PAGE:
David Prior’s overlong occult horror is stylish but suffers from sluggish pacing and a lackluster hero.
Two-hours and sixteen minutes. There is a version of The Empty Man that’s a solid, efficient horror flick, and then there’s the version that’s two-hours and sixteen minutes. Unfortunately, we got the latter. Adapted from an independent comic book of the same name, this poorly paced, occasionally engaging exercise staggers along like its titular demon. If only there was a way to stop it, before it’s too late.
But as we learn, there’s no way to stop “The Empty Man.” He’s unleashed onto the world in a prologue sequence, set two decades before and thousands of miles away from the rest of the movie. A group of annoying hikers in the Eastern Himalayas cross a rickety bridge – soon after, one of their party accidently waltzes into a crevice. Inside the cavern below, he comes face-to-face with a creepy skeleton that looks like the space-jockey from “Alien” if it had a bunch of interlocked fingers. Over the next three days, the party perishes, and we flash-forward to meet our main character, James Lasombra (James Badge Dale).
He’s something of an empty man himself, an ex-cop wracked with guilt over the death of his wife and child a few years earlier. He sells pepper spray for a living and celebrates his birthday alone; as protagonists go, he’s about as compelling as a doormat. James gets an abrupt call from his estranged friend Nora: her daughter Amanda (Sasha Frolova), has gone missing. Someone’s scribbled “The Empty Man made me do it” on Amanda’s bathroom mirror – in blood.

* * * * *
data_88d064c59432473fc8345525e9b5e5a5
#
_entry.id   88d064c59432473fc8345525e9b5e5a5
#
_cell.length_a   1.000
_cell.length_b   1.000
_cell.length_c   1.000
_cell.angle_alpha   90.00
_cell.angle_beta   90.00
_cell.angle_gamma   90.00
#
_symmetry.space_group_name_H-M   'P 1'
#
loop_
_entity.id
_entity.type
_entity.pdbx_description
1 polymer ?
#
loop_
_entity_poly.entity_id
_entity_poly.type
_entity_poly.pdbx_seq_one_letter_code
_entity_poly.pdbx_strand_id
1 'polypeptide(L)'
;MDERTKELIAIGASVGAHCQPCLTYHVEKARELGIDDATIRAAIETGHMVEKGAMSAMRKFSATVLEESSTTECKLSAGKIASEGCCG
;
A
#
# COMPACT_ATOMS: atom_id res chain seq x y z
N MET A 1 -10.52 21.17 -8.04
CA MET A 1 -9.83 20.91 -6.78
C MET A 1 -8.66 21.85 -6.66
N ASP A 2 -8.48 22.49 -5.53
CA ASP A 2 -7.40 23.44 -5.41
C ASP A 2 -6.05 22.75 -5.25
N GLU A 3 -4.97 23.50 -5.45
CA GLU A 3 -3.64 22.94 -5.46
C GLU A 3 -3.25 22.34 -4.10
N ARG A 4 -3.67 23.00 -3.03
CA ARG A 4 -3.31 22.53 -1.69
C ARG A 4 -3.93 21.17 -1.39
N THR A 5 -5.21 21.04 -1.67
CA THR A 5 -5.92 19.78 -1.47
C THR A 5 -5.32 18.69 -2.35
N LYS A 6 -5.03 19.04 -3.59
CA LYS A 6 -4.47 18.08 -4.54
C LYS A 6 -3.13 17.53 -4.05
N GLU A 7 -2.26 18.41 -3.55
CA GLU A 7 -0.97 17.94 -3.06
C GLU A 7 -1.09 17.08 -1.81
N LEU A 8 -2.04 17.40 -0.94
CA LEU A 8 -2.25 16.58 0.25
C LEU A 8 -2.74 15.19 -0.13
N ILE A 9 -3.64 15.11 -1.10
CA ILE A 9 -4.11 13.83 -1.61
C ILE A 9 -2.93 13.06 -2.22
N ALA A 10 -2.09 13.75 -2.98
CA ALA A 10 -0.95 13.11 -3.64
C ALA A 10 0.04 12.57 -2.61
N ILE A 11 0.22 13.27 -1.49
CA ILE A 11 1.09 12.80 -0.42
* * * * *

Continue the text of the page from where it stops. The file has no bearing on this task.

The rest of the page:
James tracks down Amanda’s friends. He learns that a few days ago, she convinced her friends to summon the Empty Man by blowing into an empty bottle on a nearby bridge. He later stumbles on some evidence that Amanda may be connected to a cult that worships and communicates with the demon (Stephen Root, creepy as ever, shows up as one of the cult’s public speakers to do some alright dorm-room philosophizing).
Adapted from an independent comic book of the same name, this poorly paced, occasionally engaging exercise staggers along like its titular demon.
There’s a worthwhile screenplay buried inside this movie, one that a re-write or two could’ve whipped into shape. It’s got a dash of Hereditary here, a pinch of It Follows there, but the final film’s such a mess that it never feels derivative. In adapting the source material, writer/director David Prior couldn’t figure out if he wanted to make a more traditional fright-machine or a more psychological, slow burn horror film. Prior’s solution was to make both: at times the Empty Man and his spooky tricks are the main threat, later, we’re supposed to worry about a bunch of teens.
Prior’s devised a way to tie these threads together, but in the process, he asks too much of his lead actor. Alas, Dale fails to make James interesting. Without spoiling, the movie purposefully gives him little to work with, and the actor doesn’t exactly find ways to compensate. We’re left following a guy we don’t really care about down a rabbit-hole that’s confusing and unclear. Furthermore, the payoff waiting at the bottom doesn’t add much meaning to the two hours you’ve just seen. It also makes no sense.
So while The Empty Man is certainly too long, it’s also too short to make good on the the scope of its world and the ramifications of its ending. Prior’s ambition is admirable – if only the same could be said for his execution. As it stands, I can think of a lot of better ways to spend two-hours and sixteen minutes.
The Empty Man is now available on demand.